V. Respondent shall maintain a copy of the SWPPP with copies

of the weekly site inspection reports. Only activities authorized by the stipulation shall be conducted at the site until respondent obtains authorization to discharge under the SPDES General Permit for Stormwater Discharges from Construction Activity (Permit No. GP-0-10-001, formerly GP-0-08-001).

VI. Respondent shall remove the temporary stream crossing in a manner that avoids the discharge of turbid waters to the stream. The banks of the stream shall be seeded and mulched to minimize any erosion. Respondent shall notify Department staff within 24 hours prior to commencing the removal of the temporary crossing. Any future stream crossing shall be constructed in accordance with New York State Standards and Specifications for Temporary Access Waterway Crossing, at 5A.79-86, which is a part of New York State Standards and Specifications for Erosion and Sediment Control, referenced in SPDES General Permit for Stormwater Discharges from Construction Activity (Permit No. GP-0-10-001, formerly GP-0-08-001), at IV.A.1.

VII. Respondent Charles H. Buckley is assessed a civil penalty in the amount of fifty thousand dollars ($50,000), of which forty-two thousand five hundred dollars ($42,500) is suspended contingent upon compliance with the remedial measures set forth in paragraphs III, IV, V, and VI of this order. The non-suspended civil penalty portion, seven thousand five hundred dollars ($7,500) shall be due and payable within 60 days of the date of service of this order. Payment shall be made in the form of a cashier's check, certified check, or money order made payable to the order of the "New York State Department of Environmental Conservation" and shall be delivered by certified mail, overnight delivery, or hand delivery to the Department of Environmental Conservation at the address in paragraph VIII below. Failure (1) to submit the payable penalty by the due date or (2) comply with the terms of paragraphs III, IV, V, and VI of this order shall result in the imposition of the full $50,000 penalty.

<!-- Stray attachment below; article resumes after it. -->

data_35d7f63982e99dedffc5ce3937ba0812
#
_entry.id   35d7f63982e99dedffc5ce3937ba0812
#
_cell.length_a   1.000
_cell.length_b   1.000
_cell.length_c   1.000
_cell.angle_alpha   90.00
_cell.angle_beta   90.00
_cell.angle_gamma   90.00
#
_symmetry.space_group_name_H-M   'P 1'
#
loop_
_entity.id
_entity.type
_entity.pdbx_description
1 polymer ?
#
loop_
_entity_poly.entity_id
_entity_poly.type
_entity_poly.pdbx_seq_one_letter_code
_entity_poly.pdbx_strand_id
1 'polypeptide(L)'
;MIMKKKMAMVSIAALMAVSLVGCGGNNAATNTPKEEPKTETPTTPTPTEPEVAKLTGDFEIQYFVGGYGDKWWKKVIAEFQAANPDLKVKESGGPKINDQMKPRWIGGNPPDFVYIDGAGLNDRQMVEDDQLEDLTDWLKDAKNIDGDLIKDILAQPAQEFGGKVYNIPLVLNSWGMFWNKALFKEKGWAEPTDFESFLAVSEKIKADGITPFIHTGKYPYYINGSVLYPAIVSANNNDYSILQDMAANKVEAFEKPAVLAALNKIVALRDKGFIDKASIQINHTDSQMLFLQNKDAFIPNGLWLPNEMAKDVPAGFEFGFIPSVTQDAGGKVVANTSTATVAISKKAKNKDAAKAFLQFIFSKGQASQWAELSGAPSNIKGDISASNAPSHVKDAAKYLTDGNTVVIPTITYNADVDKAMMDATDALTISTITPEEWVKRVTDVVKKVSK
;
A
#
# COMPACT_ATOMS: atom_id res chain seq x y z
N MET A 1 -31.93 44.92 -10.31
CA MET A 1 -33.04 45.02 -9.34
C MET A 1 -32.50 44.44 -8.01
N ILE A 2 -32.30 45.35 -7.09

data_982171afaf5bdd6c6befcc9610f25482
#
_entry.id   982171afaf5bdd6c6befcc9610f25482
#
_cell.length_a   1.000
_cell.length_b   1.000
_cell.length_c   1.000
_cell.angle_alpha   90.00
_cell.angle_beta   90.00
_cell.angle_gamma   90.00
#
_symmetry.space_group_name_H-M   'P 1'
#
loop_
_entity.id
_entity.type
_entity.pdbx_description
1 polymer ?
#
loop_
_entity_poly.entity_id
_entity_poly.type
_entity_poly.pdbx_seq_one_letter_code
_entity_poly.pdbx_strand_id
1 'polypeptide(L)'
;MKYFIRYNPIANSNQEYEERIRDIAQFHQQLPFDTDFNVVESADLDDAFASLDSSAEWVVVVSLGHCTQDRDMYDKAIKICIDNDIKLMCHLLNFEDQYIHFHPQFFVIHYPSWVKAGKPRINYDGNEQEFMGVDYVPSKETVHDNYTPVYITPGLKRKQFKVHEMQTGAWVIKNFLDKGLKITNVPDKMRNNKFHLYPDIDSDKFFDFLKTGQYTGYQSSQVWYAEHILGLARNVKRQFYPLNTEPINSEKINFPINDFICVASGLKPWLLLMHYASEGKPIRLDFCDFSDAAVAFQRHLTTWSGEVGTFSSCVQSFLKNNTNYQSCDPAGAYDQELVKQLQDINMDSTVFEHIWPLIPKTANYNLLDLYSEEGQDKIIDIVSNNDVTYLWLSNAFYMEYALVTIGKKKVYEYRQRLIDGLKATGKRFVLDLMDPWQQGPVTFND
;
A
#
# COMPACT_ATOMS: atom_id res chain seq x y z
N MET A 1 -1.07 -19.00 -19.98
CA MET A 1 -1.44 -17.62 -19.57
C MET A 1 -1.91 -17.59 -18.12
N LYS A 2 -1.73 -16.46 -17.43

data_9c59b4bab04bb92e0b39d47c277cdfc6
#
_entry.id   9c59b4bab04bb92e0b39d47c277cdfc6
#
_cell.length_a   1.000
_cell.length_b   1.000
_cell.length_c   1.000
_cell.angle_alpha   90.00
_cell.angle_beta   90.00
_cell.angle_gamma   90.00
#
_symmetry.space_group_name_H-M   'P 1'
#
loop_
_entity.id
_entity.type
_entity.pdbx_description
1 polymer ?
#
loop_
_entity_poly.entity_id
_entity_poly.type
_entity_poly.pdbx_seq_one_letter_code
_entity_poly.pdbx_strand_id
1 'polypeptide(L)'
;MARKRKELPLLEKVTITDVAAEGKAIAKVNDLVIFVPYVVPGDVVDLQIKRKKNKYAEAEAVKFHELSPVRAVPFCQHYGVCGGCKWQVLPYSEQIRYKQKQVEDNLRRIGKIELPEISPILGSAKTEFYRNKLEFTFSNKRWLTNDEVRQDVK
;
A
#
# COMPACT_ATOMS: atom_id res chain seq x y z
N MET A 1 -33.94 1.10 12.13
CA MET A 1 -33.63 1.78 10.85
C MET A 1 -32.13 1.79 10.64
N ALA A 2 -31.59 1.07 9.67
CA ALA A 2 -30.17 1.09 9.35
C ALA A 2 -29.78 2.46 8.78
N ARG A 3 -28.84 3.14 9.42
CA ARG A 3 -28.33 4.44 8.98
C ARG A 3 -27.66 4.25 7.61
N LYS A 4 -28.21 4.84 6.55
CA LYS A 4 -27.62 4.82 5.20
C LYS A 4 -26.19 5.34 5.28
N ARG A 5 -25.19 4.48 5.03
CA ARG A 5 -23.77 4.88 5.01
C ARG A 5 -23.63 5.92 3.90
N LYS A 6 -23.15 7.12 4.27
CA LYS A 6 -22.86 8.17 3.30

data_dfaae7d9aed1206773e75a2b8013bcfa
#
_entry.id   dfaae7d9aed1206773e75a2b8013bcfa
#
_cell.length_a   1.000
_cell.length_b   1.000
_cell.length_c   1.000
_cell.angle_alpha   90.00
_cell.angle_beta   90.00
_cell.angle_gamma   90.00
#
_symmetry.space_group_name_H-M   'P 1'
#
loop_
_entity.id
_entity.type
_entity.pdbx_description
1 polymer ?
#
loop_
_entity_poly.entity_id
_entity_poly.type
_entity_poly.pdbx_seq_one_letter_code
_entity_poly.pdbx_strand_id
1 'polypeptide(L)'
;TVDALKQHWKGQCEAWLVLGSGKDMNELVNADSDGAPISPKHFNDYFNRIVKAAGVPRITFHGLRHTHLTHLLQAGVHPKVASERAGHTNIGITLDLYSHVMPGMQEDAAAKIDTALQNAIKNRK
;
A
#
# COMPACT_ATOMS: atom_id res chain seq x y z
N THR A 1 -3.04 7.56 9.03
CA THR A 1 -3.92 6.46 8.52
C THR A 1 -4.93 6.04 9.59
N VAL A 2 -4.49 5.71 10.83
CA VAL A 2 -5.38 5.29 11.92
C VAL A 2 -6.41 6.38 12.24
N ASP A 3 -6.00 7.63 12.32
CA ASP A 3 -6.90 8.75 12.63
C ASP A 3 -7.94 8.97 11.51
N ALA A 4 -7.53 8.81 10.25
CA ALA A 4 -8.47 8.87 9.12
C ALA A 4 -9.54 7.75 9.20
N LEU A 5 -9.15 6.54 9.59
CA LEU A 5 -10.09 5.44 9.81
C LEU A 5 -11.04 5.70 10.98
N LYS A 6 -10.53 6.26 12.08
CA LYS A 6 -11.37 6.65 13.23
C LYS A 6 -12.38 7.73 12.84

VIII. All communications from respondent to the Department concerning this order shall be made to:

Richard Ostrov, Esq.
Regional Attorney
NYS Department of
Environmental Conservation
Region 4
1130 North Westcott Road
Schenectady, New York 12306

IX. The provisions, terms, and conditions of this order shall bind respondent Charles H. Buckley and his heirs, successors, and assigns, in any and all capacities.

For the New York State Department
of Environmental Conservation

/s/
By: __________________________________
Peter M. Iwanowicz
Acting Commissioner

Dated:November 29, 2010
Albany, New York

[1] Buckley and his wife, Alice Buckley, manage the Hancock Golf Course. That golf course is adjacent to the property that is the subject of this enforcement matter, which Mr. Buckley owns and also intends to develop as a golf course and upscale building lots. Tr, at 77-78.

[2] Pursuant to the terms of the stipulation, respondent waived his right to a hearing concerning his liability for the violations charged in the amended complaint, but he reserved his right to a hearing with respect to the civil penalty. Exh 5, at 1.